Also in this Issue
Psychologists Take Science of Counter-Terrorism to the Hill
On March 1, Geoff Mumford, Heather Kelly and Susan Brandon, APA’s Senior Scientist accompanied eight psychological scientists to meetings with senior legislative staff of the Senate Committee on Commerce, Science and Transportation and the House Committee on Science. The purpose of the meetings was to raise awareness of how psychological research might be used to understand, prepare for and counter terrorism.
The group, which included Jonathan Drummond, Princeton University; Victoria M. Esses, University of Western Ontario; Baruch Fischhoff, Carnegie Mellon University; Deborah Frisch, National Science Foundation; Arie Kruglanski, University of Maryland; Donald Norman, Northwestern University; Eldar Shafir, Princeton University; and Peter Suedfeld, University of British Columbia, was well-received on both sides of the Capitol. Senate staff invited the group to provide comments on a bill Senator Ron Wyden (D-OR) is drafting, who chairs the Science, Technology and Space Subcommittee, to mobilize science and technology expertise in responding to terrorist attacks or natural disasters. House staff described the new joint effort between the State Department and the Department of Defense in the creation of a Technical Support Working Group (TSWG) to begin addressing and vetting proposed technological improvements to national security. Committee staff also discussed the possibility of restructuring the Federal Emergency Management Agency (FEMA) into a "Super-FEMA" that would have a much broader focus ranging from prevention through response and mitigation.
Congressional Hearings on Terrorism
In the aftermath of the attacks on America last fall, many congressional committees and subcommittees have held hearings to investigate various issues related to terrorism. Tracking the activities of those committees and subcommittees has been a daunting task. Thankfully, LaTonya Wesley has compiled an comprehensive website covering House and Senate hearings on a full range of topics related to the aftermath of 9/11 and the effects of anthrax mailed to Congress and others in October. Where available, LaTonya has provided hyperlinks to testimony and other background materials for each hearing and she will continue updating the site as warranted with future hearings.
Advocating for Research within the Department of Veterans Affairs
In addition to advocating for behavioral science at research powerhouses like NIH and NSF, Science PPO hits Capitol Hill each spring to represent the needs of research psychologists working within the Department of Veterans Affairs (VA) system. Last month, Kurt Salzinger, APA’s Executive Director for Science, and Science PPO Staffer Heather Kelly met with the Executive Committee of the Association of VA Psychologist Leaders (AVAPL) to draft briefing sheets for members of Congress on the needs of VA psychological scientists (these are in progress - feel free to email Heather directly with any suggestions). See our website for the most recent VA research coalition statement, to which APA has signed on, recommending increases in the VA research budget for Fiscal Year 03.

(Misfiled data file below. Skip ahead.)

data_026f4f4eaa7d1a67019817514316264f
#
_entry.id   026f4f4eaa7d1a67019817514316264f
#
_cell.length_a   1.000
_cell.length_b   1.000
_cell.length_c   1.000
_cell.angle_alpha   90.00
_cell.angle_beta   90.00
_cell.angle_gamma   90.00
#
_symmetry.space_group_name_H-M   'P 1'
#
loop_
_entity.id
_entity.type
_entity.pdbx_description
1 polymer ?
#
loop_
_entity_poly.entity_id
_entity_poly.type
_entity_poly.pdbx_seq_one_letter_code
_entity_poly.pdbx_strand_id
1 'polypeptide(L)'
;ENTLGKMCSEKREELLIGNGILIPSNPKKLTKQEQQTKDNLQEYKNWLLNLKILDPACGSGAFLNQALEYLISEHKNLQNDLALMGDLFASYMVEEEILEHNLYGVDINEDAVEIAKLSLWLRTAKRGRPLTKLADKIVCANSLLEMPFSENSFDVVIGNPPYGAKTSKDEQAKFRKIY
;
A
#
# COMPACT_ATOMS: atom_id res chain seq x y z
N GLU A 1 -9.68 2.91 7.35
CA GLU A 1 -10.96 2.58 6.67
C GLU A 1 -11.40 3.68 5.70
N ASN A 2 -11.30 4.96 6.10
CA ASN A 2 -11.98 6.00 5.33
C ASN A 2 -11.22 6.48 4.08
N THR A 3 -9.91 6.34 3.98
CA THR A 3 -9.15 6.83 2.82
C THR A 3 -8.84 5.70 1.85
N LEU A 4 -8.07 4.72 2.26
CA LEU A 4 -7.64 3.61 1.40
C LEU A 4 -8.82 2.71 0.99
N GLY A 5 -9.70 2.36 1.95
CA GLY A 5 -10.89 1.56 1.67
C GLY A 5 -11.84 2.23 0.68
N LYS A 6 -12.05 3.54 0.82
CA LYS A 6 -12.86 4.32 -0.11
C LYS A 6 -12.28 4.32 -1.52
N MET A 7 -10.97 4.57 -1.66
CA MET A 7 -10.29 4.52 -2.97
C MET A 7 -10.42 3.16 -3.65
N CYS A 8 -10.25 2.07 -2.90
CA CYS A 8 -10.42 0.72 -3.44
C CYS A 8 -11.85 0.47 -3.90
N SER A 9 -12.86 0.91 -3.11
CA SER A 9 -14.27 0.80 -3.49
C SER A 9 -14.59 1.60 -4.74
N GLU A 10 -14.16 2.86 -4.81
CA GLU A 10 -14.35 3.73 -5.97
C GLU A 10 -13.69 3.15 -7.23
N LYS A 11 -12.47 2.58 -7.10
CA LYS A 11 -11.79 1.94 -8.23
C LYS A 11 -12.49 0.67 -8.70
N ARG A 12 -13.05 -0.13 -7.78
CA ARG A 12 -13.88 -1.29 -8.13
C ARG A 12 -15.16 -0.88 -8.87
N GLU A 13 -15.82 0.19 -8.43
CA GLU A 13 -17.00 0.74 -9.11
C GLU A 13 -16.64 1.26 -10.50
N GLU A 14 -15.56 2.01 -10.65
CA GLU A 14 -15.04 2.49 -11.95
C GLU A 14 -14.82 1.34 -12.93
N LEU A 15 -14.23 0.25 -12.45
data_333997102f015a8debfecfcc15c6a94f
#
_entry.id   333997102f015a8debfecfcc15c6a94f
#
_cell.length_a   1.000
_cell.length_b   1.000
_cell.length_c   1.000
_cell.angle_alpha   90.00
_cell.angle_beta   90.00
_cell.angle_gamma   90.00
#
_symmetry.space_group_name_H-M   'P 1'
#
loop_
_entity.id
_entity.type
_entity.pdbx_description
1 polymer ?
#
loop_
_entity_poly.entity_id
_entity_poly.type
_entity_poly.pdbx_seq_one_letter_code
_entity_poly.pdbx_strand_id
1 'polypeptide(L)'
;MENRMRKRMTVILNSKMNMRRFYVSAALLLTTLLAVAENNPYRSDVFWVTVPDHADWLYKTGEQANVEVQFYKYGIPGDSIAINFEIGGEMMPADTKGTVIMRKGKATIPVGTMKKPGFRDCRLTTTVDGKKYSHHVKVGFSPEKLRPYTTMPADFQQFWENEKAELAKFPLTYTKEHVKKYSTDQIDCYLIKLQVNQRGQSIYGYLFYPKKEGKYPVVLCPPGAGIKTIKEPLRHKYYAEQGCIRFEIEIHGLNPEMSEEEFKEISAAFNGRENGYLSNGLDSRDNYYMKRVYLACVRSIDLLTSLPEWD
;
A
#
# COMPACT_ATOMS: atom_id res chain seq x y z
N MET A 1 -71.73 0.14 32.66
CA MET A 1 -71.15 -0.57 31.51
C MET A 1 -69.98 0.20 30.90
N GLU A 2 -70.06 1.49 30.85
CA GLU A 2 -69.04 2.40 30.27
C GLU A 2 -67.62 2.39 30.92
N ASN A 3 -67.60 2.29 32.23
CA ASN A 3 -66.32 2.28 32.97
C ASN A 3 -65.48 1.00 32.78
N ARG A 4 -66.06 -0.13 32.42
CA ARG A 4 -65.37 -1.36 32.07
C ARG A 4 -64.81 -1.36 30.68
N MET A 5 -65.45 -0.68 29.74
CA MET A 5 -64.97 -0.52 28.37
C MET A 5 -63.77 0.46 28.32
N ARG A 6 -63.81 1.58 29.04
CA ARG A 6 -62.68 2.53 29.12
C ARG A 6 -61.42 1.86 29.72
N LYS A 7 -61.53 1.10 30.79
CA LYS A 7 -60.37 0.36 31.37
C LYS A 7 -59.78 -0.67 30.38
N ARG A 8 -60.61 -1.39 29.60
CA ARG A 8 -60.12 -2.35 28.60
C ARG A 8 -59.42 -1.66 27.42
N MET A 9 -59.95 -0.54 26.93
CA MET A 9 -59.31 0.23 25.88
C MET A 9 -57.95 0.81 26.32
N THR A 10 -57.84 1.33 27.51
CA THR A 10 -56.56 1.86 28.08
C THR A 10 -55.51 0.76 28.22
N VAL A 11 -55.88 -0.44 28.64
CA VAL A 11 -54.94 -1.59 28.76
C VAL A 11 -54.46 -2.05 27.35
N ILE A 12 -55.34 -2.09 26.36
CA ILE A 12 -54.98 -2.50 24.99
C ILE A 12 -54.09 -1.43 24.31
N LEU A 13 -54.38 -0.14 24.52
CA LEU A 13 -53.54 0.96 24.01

APA Supports Increased Federal Funding for NICHD
As the largest source of funds for behavioral and psychological science research, APA is once again focused on the fiscal year 2003 appropriations forecast for the National Institutes Health. This year, the Friends of the National Institute of Child Health and Human Development (NICHD), a coalition co-chaired by Science PPO Staffer Karen Studwell, has been focused on achieving a more equitable distribution of the proposed $3.7 billion increase for NIH. The Friends Coalition brings together a diverse group of professional and patient organizations to increase the profile and funding for NICHD and its important research portfolio. In February, the Friends Coalition held meetings with both NICHD Director Duane Alexander and key House appropriations committee staff to discuss the importance of NICHD research and request greater support for the institute.
As you may know, while fiscal year 2003 is the last year of the bipartisan congressional effort to double the NIH budget to $27.3 billion. Still, many institutes will be forced to cutback on planned projects, as a disproportionate share of the $3.7 billion increase, approximately $1.5 billion, proposed by President Bush, is restricted to bioterrorism research. Those funds are slated for the National Institute of Allergy and Infectious Diseases (NIAID), which will see a 57% increase. Other institutes are to receive only 8.5% increases based on the President’s budget, rather than the possible 15% many were counting on. Congress may not agree with this plan submitted by the President, and is unlikely to support many of the proposed cuts in the budget, especially in an election year.